Tokyo prosecutors on Thursday searched the home and the Diet office of House of Representatives member Mito Kakizawa, with a special investigation team also seeking to question him over allegations of vote-buying in a Tokyo ward mayoral election in April, investigative sources said.

The 52-year-old, who on the same day left Japan's ruling Liberal Democratic Party, is suspected of paying money to several Koto Ward assembly members to get a mayoral candidate he backed elected. His constituency office has already been searched, and prosecutors will decide whether to press charges after confirming his involvement.

Officials of the Tokyo District Public Prosecutors Office head to Liberal Democratic Party lawmaker Mito Kakizawa's home in Tokyo's Koto Ward on Dec. 14, 2023. (Kyodo)

The development comes at a time when criticism of the LDP has been growing amid a series of political fund scandals involving senior government and party officials belonging to the largest faction, formerly led by slain Prime Minister Shinzo Abe.

Kakizawa has denied any intent to bribe, asserting the money was provided as a customary mid-campaign contribution ahead of a ward assembly election also held in April. But prosecutors suspect he intended to buy votes for Yayoi Kimura in violation of the election law.

According to sources familiar with the matter, Kakizawa told his secretaries and others in February to evenly distribute 200,000 yen ($1,400) among the ward's assembly members. While some declined the money, around five people are believed to have accepted it, while others who initially took it later returned it.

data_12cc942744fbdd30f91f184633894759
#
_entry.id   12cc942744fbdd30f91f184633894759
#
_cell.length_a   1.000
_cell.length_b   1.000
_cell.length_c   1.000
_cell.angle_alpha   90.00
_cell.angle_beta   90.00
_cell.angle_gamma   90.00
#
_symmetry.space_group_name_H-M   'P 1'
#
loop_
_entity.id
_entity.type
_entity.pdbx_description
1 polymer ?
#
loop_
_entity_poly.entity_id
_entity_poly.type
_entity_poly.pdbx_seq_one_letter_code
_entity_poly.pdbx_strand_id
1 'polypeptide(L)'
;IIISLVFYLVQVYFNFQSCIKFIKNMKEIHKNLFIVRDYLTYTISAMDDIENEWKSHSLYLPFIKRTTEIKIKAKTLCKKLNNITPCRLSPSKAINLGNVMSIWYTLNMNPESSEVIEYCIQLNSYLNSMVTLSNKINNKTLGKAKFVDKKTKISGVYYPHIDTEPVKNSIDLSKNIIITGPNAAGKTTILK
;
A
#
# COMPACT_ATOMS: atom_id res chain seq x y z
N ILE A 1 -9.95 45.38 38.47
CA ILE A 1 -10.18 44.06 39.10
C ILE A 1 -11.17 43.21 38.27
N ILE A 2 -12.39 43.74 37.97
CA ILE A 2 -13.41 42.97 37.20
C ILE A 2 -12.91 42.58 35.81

Updates were provided to Kakizawa through a coordinating secretary, according to the sources.

Several secretaries and assembly members have been questioned regarding the matter, and prosecutors are investigating whether those who accepted the money acted in support of Kimura.

The son of a former foreign minister, Kakizawa resigned as senior vice justice minister in late October after admitting that he had proposed using an online advertisement in Kimura's campaign, which is prohibited by the election law.

Kimura, who stepped down as mayor in November after using the paid advert on YouTube to urge people to vote for her, previously served as an LDP lower house lawmaker.

Violators of the public offices election law regarding vote-buying face imprisonment of up to three years or a fine of up to 500,000 yen. Under the same law, those who use paid advertisements online for specific candidates face imprisonment of up to two years or a fine of up to 500,000 yen.

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